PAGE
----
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Features Consulting Matters

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Cyber Risks – is your business protected? Are you prepared for the mandatory data breach reporting regime that was introduced on 22 February 2018?

Cyber risks represent one of the biggest threats to businesses today. We discuss some of those risks, some basic risk management tips, how you can insure yourself against those exposures and the Government’s response to this increasing threat through the Notifiable Data Breaches scheme. Cyber incidents are becoming more and more common and Australia is increasingly being targeted and is now the fifth most targeted country for cyber-attacks globally according to a recent Symantec Internet Security Threat Report. These attacks are not only targeted at what most would consider the normal targets (large corporations) but 40 per cent of all cybercrime is directed at small to medium enterprises (SMEs) according to the Government’s Computer Emergency Response Team. SMEs are often the least prepared to counter that threat.

Cyber incidents are becoming more and more common and Australia is increasingly being targeted and is now the fifth most targeted country for cyber-attacks globally according to a recent Symantec Internet Security Threat Report. Risk management strategies include:

interruption policies or business pack policies due to a lack of insured damage;

• Ensure all computers and portable devices have passwords and that they are regularly changed, (ensuring that passwords have a combination of upper case, lower case, numbers and symbols).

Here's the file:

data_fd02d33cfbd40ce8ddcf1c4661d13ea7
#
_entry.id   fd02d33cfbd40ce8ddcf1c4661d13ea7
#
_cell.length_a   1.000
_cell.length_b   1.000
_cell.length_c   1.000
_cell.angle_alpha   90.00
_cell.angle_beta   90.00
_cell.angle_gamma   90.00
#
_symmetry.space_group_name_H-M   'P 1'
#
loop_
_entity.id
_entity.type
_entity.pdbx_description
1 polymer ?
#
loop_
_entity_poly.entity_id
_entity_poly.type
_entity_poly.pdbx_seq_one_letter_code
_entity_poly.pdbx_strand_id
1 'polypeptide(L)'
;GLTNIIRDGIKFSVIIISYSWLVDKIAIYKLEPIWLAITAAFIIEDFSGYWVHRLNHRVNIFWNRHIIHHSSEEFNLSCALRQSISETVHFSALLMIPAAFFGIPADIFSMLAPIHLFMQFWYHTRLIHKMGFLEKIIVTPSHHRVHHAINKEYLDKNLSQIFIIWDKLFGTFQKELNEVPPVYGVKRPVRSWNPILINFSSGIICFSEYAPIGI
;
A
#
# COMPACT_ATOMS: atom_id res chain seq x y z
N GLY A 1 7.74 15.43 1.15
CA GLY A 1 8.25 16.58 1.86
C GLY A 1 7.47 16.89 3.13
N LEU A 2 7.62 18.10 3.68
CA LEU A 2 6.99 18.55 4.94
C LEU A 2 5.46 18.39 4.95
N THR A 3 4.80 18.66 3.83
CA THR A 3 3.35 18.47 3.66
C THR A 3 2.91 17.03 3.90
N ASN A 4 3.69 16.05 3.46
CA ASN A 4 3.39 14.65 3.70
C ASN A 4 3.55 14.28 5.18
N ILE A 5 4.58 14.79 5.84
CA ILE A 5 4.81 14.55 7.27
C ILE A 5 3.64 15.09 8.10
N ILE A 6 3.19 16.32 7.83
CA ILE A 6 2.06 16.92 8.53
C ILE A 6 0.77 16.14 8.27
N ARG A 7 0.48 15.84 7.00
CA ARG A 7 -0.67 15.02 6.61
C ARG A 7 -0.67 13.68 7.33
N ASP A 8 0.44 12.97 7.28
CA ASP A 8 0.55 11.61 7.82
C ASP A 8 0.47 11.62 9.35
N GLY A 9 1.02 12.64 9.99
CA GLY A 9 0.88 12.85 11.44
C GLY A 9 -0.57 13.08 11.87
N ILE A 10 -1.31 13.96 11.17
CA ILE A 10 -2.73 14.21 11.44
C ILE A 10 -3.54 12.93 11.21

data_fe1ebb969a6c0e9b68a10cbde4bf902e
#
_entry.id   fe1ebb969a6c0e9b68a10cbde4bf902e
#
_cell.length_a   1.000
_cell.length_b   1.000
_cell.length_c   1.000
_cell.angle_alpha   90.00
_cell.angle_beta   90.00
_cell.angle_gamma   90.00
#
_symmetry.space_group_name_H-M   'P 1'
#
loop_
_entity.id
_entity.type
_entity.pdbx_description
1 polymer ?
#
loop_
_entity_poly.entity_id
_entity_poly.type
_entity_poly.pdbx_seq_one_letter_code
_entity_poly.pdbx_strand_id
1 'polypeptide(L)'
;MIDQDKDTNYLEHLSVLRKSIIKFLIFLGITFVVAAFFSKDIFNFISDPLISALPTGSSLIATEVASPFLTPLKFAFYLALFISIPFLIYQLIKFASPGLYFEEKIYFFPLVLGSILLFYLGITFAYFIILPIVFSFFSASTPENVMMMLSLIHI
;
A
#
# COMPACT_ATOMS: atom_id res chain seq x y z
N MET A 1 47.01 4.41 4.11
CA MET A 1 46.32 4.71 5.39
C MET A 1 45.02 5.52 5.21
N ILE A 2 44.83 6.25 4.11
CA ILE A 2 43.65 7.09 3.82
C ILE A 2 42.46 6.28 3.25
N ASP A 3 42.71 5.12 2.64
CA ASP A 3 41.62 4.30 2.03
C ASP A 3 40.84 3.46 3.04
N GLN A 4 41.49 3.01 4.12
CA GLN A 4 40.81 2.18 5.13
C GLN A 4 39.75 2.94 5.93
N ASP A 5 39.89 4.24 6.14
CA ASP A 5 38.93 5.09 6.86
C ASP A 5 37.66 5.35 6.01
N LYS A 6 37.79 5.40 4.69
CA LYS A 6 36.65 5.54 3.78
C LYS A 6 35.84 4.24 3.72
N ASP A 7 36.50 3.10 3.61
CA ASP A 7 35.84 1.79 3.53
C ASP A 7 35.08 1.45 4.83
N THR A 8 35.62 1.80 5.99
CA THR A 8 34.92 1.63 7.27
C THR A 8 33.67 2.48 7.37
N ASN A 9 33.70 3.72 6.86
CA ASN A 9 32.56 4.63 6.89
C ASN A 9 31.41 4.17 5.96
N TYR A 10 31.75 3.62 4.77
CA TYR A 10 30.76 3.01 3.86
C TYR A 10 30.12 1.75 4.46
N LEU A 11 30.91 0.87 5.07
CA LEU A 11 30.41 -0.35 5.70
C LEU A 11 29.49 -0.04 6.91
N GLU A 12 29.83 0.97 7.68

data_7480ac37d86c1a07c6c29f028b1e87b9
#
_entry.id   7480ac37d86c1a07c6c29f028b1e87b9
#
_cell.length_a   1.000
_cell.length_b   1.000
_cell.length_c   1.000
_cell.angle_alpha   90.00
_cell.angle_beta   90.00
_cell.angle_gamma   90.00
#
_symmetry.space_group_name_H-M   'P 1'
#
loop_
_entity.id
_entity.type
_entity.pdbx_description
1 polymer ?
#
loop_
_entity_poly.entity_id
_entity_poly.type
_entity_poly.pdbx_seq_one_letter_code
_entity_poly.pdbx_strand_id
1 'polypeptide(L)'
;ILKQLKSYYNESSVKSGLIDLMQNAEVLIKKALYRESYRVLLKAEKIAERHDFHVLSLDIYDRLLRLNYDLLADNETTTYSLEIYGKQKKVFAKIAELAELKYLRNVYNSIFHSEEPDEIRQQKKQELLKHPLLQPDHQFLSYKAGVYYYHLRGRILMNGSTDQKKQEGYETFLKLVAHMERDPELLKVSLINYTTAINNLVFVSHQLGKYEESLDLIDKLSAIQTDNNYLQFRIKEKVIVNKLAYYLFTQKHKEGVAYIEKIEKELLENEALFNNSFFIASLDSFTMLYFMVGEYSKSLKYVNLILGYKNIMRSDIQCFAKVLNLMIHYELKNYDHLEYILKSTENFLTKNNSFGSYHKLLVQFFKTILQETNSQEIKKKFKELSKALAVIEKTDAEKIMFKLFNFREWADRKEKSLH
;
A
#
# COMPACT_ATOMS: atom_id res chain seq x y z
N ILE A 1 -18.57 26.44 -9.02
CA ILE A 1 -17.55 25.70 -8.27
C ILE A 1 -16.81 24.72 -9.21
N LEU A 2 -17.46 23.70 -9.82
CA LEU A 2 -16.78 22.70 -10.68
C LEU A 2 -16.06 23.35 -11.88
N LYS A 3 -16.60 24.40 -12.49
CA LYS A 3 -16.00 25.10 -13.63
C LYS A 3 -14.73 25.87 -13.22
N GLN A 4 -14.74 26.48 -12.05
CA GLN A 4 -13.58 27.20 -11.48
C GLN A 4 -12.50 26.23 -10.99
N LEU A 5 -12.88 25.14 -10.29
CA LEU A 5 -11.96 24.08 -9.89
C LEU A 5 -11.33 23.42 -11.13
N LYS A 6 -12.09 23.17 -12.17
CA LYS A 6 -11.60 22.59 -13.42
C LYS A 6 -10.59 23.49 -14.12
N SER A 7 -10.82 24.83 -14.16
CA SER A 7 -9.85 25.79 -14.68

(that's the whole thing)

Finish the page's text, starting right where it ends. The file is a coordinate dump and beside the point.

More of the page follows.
-C  yber extortion costs such as the hiring of negotiation experts, covering extortion demands and prevention of future attacks; and

• Keep your operating systems up to date.

-E  lectronic data replacement.

Cyber threats are commonly divided into three categories:

• Restrict and control administrative privileges.

Third Party losses include:

• Computer as a target - the target of the crime is the computer itself. These threats include computer viruses, denial of service attacks and malware.

• Always lock computers when leaving them. • Remove ex-employees’ access to your system.

•D  amages payable to your clients resulting from data breaches;

• Computer as a tool - the target of the crime is the person controlling the computer. These threats include fraud and identity theft, phishing scams and other spam emails. Cyber criminals rely on the vulnerabilities of employees and business owners to work their way into your system and compromise your security. • Cyber Extortion – your system is locked and can only be unlocked by payment of a ransom.

Your Cyber risk management plan should also include Cyber insurance as not all risks can be eliminated. Cyber insurance provides a variety of covers and should provide an incident response solution to help you work through your breach response.

•D  efence costs to fund the legal costs of defending claims; and •R  egulatory breach protection to cover legal expenses and the costs of civil fines and penalties. Cyber Incident Response:

Cyber insurance policies will cover a variety of your exposures such as:

Policies should also provide cover to assist you to properly respond to a Cyber incident:

First Party Losses (losses that you would directly incur) which include:

•C  risis management consultants – IT, legal, public relations;

- Business Interruption losses which are not covered under traditional business

2018 March Consulting Matters  

Consult Australia's official quarterly publication focuses on the issues which are prevalent in the consulting industry through articles and...

2018 March Consulting Matters  

Consult Australia's official quarterly publication focuses on the issues which are prevalent in the consulting industry through articles and...

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